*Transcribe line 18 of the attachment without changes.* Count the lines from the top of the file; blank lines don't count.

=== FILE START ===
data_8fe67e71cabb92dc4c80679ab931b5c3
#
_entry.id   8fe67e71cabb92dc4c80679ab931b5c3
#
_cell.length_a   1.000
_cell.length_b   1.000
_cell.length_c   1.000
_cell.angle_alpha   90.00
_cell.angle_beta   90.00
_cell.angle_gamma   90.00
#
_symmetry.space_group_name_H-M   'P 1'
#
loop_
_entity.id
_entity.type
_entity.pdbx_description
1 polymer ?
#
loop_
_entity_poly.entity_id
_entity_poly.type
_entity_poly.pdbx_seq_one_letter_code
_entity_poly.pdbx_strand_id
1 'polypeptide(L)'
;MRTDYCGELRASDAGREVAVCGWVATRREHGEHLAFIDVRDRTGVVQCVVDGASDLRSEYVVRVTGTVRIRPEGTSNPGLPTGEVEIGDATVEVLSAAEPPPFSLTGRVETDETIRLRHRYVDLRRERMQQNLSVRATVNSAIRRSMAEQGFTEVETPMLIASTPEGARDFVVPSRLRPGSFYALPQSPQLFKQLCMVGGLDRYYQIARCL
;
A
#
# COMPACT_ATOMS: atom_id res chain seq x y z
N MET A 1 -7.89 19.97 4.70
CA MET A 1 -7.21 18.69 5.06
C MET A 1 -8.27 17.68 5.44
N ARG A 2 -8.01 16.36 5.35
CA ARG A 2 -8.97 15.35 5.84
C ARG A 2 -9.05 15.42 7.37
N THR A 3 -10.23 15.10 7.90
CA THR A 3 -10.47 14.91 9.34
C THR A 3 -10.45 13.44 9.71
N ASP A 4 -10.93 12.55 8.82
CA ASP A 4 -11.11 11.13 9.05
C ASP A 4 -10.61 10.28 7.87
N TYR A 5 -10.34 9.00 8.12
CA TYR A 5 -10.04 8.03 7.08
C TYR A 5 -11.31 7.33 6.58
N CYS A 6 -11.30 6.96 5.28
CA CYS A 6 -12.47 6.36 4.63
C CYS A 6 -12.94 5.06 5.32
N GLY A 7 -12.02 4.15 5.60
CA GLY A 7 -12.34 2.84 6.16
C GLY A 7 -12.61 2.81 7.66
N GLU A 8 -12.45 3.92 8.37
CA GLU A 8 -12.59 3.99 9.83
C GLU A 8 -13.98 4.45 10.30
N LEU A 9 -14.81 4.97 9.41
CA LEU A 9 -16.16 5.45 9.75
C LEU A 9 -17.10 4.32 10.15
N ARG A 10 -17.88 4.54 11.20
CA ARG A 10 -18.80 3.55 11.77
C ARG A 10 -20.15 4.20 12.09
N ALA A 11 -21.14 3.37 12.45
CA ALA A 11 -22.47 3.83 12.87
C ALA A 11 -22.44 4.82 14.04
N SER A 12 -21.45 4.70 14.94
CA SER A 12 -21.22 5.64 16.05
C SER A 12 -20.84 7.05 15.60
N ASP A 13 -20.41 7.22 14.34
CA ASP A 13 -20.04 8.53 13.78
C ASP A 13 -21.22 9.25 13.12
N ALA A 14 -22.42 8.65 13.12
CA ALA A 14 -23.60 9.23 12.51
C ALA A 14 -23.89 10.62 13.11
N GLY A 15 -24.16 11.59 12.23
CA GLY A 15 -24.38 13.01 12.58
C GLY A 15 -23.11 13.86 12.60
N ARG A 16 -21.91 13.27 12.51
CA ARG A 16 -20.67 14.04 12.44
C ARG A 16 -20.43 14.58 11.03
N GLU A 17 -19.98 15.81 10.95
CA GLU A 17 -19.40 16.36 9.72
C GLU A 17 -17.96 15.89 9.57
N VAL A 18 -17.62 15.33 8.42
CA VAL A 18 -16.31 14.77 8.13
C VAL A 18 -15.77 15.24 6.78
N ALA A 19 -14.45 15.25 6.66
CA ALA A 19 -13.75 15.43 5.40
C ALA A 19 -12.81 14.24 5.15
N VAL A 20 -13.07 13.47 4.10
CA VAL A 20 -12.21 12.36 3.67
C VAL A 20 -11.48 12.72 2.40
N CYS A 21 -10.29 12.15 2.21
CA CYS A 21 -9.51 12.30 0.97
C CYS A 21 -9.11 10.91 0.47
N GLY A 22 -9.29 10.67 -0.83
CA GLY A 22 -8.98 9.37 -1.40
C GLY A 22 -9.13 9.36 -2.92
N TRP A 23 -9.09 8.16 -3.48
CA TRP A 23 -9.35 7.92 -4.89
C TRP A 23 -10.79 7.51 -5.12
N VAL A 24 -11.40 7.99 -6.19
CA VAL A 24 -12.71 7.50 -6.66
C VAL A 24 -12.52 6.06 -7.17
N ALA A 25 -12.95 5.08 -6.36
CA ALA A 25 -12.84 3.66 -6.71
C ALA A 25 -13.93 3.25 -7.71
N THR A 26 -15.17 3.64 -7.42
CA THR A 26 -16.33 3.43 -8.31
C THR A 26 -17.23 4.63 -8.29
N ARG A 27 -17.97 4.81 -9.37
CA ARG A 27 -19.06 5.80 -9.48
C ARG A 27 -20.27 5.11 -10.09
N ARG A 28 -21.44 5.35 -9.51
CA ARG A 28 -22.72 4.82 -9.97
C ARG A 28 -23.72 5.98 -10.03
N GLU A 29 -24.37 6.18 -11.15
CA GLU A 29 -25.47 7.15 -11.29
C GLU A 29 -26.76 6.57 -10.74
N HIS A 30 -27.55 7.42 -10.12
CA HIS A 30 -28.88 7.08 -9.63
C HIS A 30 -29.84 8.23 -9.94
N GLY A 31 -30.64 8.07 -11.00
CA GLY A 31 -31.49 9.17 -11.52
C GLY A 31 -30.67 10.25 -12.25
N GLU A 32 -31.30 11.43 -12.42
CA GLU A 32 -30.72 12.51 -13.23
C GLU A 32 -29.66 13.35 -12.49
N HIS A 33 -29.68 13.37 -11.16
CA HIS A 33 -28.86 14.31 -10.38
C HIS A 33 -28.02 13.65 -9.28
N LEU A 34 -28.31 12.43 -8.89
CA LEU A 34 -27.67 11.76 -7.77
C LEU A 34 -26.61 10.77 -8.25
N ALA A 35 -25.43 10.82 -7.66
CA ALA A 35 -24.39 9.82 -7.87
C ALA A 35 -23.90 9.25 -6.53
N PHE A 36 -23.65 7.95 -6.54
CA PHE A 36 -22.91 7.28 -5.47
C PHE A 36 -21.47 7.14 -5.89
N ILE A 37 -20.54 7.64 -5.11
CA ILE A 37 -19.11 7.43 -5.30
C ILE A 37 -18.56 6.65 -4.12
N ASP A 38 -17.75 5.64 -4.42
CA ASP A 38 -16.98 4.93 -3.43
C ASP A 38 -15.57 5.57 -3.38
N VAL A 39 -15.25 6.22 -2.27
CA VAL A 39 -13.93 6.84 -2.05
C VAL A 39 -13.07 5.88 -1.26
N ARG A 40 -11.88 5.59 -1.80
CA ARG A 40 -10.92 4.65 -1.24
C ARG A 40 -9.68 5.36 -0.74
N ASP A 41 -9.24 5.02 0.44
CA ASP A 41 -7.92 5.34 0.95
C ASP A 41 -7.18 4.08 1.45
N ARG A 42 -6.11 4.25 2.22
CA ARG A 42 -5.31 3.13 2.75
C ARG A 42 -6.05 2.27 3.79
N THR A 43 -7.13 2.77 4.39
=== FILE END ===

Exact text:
1 polymer ?